Seo Myths


No name given, SEO Myths, September 23, 2009 via Flickr, Creative Commons License

If you’ve had a website up and running for any length of time, or if you’re just getting started and have been researching proper search engine optimization techniques, you’ve probably come across plenty of false tips masquerading as great SEO advice. Some of these “best practices” are so widespread and well known that few people even realize that implementing them could have an adverse effect on site rankings.  How do you dig through the clutter and determine which tips are worth trying and which are either ineffective or “black hat” SEO techniques? Read on!

Myth #1: Content should contain as many relevant keywords as possible.

This is one of the most widely used practices out there, and it’s also one of the most surefire ways to create crappy content that could get you placed on the very last page of search rankings, or even worse, blacklisted altogether. The thinking behind this myth is that the more keywords used, the more search engines will realize a web page must be about X topic, and therefore, the more important it must be. Unfortunately, it doesn’t really work that way.

If your website is about cats, it will be no more or less about cats if you use the word “cats” 35 times on each page. Keywords are meant to tell engines what your site is about, but once you’ve accomplished that by adding a few of them throughout each page, it’s time to stop. Using too many keywords is worse for your site rankings and potential sales than not using any at all. Not only is it considered SPAM, but it’s also very easy to go overboard until your content is virtually unreadable. Neither of those scenarios will do you any favors.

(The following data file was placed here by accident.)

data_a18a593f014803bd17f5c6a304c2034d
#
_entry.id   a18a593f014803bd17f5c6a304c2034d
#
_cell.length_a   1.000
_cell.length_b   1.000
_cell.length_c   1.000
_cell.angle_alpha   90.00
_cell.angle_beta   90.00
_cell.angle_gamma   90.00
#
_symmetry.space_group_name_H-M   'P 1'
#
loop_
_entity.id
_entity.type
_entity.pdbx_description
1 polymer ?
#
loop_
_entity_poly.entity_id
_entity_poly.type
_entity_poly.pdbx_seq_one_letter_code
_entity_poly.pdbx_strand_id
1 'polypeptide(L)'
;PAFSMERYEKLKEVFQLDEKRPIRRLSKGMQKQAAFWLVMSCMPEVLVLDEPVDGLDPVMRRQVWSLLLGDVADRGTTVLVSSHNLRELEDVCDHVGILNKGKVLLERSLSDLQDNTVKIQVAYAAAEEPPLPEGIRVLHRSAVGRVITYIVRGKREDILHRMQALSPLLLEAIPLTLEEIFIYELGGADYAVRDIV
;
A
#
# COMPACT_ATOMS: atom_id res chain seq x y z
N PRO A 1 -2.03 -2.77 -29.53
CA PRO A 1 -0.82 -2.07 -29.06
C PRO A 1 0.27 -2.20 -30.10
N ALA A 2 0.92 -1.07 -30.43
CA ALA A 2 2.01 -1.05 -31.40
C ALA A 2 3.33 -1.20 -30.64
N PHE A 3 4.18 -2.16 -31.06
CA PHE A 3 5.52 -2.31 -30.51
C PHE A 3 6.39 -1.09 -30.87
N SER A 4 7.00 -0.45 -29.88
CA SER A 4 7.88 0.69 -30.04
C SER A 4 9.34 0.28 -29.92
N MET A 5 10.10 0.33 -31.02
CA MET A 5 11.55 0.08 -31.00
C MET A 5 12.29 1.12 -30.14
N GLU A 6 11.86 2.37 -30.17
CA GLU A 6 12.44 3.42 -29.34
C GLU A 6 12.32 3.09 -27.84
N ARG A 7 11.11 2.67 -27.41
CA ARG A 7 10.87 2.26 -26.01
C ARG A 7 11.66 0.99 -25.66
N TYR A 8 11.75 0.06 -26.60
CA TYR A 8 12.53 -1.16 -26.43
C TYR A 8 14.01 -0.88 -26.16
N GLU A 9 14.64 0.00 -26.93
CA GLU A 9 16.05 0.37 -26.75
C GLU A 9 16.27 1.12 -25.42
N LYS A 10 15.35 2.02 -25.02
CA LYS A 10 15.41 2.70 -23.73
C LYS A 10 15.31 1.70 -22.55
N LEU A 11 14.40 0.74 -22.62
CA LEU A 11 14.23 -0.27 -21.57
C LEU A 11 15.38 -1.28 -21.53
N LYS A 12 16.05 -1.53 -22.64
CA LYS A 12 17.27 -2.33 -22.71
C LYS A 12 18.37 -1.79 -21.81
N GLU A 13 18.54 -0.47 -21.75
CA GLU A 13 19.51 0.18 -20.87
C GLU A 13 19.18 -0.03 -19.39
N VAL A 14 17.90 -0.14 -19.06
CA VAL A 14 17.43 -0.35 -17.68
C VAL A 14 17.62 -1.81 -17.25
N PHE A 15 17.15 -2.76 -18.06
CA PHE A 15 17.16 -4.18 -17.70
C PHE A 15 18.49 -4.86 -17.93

Myth #2: Adding meta tags will up search rankings.

Unfortunately, the meta tags have been so widely misused by spammers, they are no longer relevant when trying to increase your page ranking. You can type meta tags into your site’s backend until you are blue in the face, but they probably won’t have any major impact on your site’s traffic. The best way to get a better ranking is to create quality content with a few keywords lightly sprinkled throughout the page.

Myth #3: The more content, the better.

This is both true and false, but it’s worth clarifying since the meaning of this statement is so often misconstrued. It’s true that adding new content regularly will eventually help a site’s search ranking. If that content is duplicated from another site, or even a page from the same site, it will do the opposite. If you’re going to add new content in an effort to enhance site traffic, it has to be good content with relevant and interesting information. Anything less and you’re better off updating less frequently. Quality beats quantity.

Myth #4: Hundreds of inbound links are a sure way to increase traffic.

Nope. The problem most site owners make when it comes to this “rule” of thumb is that they have links coming from irrelevant or low quality sites. This is of no real value and it may actually hurt search rankings.